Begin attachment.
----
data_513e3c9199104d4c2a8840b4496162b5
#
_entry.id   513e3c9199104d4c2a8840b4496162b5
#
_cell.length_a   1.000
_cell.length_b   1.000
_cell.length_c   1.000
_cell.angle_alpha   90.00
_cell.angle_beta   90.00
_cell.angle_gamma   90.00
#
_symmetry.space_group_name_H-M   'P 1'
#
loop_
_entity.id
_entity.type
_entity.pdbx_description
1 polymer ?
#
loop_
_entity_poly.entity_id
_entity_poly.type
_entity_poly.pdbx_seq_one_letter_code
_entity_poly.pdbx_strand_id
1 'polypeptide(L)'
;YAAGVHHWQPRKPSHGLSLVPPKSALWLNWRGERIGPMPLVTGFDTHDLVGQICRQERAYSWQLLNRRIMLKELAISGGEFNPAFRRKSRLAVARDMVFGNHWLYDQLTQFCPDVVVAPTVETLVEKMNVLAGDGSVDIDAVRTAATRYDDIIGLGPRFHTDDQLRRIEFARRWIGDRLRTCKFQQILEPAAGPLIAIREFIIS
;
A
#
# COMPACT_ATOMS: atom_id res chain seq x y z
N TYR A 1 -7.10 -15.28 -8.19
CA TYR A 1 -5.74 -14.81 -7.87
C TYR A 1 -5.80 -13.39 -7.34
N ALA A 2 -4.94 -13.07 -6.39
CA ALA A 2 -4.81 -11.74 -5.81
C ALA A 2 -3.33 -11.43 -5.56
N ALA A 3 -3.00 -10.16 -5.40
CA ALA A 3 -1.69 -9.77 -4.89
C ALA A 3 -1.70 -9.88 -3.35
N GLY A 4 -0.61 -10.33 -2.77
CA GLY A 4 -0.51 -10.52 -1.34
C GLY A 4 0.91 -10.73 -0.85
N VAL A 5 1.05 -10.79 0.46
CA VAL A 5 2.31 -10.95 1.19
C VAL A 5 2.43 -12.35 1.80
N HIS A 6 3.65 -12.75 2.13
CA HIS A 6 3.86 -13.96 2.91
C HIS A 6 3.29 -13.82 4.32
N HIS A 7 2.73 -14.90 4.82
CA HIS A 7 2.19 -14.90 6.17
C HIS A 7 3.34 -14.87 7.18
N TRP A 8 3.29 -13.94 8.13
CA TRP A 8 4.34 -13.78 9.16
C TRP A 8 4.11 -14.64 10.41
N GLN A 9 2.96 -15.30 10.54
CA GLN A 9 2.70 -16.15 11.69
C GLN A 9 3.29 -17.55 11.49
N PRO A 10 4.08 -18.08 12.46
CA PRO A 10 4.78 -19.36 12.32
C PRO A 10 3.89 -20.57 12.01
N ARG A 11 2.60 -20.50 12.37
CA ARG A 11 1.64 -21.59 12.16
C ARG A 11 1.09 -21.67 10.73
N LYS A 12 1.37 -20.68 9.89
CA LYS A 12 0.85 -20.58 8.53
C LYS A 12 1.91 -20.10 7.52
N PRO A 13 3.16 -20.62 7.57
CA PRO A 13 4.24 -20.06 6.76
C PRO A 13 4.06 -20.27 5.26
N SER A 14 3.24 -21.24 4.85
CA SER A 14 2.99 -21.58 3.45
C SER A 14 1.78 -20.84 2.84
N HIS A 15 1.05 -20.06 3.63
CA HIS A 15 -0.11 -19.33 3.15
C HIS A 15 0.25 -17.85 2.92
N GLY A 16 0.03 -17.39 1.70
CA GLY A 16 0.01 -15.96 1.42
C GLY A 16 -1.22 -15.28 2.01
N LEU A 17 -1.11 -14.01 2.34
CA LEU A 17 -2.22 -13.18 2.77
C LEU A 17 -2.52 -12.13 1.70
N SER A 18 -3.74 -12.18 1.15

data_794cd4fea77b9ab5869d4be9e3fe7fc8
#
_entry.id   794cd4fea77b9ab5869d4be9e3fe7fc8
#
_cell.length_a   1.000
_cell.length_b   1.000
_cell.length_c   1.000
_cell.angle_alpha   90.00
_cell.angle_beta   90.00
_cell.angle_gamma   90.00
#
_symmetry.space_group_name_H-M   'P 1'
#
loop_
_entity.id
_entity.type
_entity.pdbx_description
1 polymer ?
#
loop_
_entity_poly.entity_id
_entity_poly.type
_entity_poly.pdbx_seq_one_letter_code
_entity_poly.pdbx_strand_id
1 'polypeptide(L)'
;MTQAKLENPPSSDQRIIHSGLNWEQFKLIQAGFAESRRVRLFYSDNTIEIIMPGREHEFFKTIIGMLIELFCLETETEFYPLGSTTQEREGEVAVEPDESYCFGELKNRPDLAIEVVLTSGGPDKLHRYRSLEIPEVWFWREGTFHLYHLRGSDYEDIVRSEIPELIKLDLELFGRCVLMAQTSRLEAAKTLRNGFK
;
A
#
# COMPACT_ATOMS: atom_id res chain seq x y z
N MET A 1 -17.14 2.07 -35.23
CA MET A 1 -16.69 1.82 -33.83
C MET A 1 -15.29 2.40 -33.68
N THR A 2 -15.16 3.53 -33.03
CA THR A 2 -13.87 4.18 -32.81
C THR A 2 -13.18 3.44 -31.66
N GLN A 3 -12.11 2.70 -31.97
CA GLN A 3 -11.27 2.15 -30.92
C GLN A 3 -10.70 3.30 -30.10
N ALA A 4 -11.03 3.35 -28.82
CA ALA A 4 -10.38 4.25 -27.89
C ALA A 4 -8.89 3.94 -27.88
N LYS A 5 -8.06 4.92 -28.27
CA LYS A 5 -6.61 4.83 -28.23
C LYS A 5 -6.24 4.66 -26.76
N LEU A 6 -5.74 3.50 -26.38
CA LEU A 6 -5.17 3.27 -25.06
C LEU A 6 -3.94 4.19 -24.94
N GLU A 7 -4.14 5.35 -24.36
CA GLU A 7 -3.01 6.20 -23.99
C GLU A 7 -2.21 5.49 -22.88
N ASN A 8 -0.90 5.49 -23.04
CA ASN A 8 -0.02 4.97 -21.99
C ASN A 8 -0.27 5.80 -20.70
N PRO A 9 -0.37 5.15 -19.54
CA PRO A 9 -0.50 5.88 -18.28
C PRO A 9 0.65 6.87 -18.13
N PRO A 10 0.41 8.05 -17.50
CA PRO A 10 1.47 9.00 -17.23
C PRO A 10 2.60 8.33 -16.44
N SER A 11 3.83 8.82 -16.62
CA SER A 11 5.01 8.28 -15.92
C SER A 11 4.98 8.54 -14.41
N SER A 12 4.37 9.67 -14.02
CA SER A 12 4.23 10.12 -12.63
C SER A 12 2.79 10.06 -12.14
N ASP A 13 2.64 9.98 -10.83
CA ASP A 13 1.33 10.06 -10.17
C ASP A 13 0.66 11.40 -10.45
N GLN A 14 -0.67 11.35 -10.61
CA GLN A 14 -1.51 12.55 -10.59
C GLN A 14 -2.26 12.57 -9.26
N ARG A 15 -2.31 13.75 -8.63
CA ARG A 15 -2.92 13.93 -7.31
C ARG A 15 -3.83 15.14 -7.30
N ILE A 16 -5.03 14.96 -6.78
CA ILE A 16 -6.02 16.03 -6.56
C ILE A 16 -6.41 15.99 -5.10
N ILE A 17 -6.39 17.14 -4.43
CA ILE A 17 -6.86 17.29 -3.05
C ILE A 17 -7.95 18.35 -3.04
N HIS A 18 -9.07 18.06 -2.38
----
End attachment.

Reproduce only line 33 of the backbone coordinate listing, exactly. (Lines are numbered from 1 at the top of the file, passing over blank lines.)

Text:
C TYR A 1 -5.80 -13.39 -7.34